Potty training can be an incredibly nerve-racking experience; not just for the child. Often, the child is ready to be potty trained but the parent is not. This is where confidence is key. Picking up on your toddler's signs that he/she/they are ready to potty train is imperative. They could even be showing signs before the age of one! Yes, one!
To make it easier for you to decide when to begin the potty training process, we have listed 10 ways to know that your toddler is ready for the big-leagues. It won't be easy (unless you're incredibly lucky) and it will likely take time, so be patient and aware. You've got this!
If your baby or toddler wakes up from a nap or gets up in the morning with a dry diaper, this may be a key sign that it's time for potty training! This indication is so important: it shows the parent and/or guardian that they are holding in their urination and/or bowels until they're awake. This is a great chance for you to introduce the potty and/or toilet. Keep an eye for this pattern, it could begin earlier than expected. The child will tell you when they're ready, so prepare for it to start at any given time!
Grabbing their genitals is, frankly, a part of self-discovery. Children may begin to explore their bodies incredibly early; perhaps well before the age of one. When we mention this sign, we are talking about the moments right before they urinate specifically. If you notice a pattern, try and bring them to the washroom the moment you notice their hand(s) going south. This may indicate that they have to go pee.
This is a direct sign of noticing where it's appropriate to use the washroom. They will notice when you, the parent or caretaker, goes to use the washroom. Children are smarter than they appear. Often, they may even follow you to the washroom for curiosity and comfort reasons. Before the age where they're vocal, hand signalling can be a useful and indicative form of communication. By physically pointing toward the washroom, they may be directly communicating the fact that they need to use the washroom. If so, bring them inside and sit them on the potty. See if anything happens. You may be surprised.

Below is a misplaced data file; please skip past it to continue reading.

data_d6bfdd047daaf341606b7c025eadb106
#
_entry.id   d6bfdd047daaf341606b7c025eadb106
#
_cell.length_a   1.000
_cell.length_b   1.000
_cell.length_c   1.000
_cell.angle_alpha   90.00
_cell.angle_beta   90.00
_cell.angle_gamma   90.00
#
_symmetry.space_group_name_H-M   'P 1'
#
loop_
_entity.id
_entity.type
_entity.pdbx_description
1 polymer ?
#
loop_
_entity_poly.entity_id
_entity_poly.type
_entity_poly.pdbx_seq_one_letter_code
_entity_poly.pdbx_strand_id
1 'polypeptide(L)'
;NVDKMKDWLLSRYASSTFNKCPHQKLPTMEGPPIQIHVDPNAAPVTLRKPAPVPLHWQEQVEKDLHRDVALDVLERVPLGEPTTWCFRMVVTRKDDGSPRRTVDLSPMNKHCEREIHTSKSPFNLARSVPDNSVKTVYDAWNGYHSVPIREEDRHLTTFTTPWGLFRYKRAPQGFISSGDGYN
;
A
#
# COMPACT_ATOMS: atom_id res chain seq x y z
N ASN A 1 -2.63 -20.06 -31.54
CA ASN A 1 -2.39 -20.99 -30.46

It's important to introduce the potty and/or toilet at a very young age. Even if this means sitting your 8-month-old on the potty while they stack blocks or "read" their favorite book. By having the child sit comfortably on the potty every time you use the washroom, it will allow them to realize the connection. If your child is comfortable sitting on the potty, don't be surprised if they actually use it. This is the main step to introducing potty training. It's also a great sign that they may be ready for a diaper-free lifestyle, too!
This is a very common thing that young children and toddlers may do. The moment you need to use the washroom, they follow you. If they're not already sitting on the potty as you do, try to signal the opportunity of them joining you. The more they follow you into the washroom, the more likely they're ready to use the potty. Even if it's before the age of one, having them connect the dots between potty time and washroom will encourage them to "listen to their body" and perhaps potty train sooner than expected.
Small children may go through a phase of wanting to be naked, perhaps more often than not. This is ok, of course, as long as they're surrounded by safe people in an appropriate setting: like at home with their close family. If the baby or toddler seems to pee or poo while they're naked, this could show their comfort level with the removal of their diaper. If you are catching on to this habit, grab the opportunity by the horns - it may be time to potty train!
If you notice your child filling their diaper almost at the same time each day, not only is this a natural, bodily function, but a common sign that they know when they're going to go number one or number two. If you happen to have the opportunity to bring them on the potty or toilet at their usual time of bowel movement, we recommend you do so. Consistency is key. So, if you notice this pattern, keep at it. Place the baby and/or child on the potty as frequently as needed. They may surprise you!
This is a classic sign that they are about to use the washroom. Often, there's "a face" they make when they're going poo. Of course if it's an appropriate time at an appropriate place, rush the baby to the potty and position them to finish their business. The Pee Dance is a classic sign that they are noticing and responding to the sensation and are ready to start their potty training journey.
Children will amaze you. There will be moments where your baby may be showing signs of potty training readiness, but the parent may be doubting their ability. Frankly, it's never too young to introduce the idea to them. As said before: having your baby sit on the potty to gain comfort and understand the idea of its use is a great way to start the journey. If your baby and/or child uses it while on it, then that's great! Even if it takes 20 minutes for them to use it, celebrate each moment. It's a great success for both you and child!
Babies tend to remove their diapers out of pure boredom and ability. But, if you notice the child doing this more than ever, it may be time to introduce the potty and/or toilet. Notice the pattern; as we suggest through all of these points; however, this may be a key sign that they're ready to let go of their diaper phase. Go with it- it's never too early.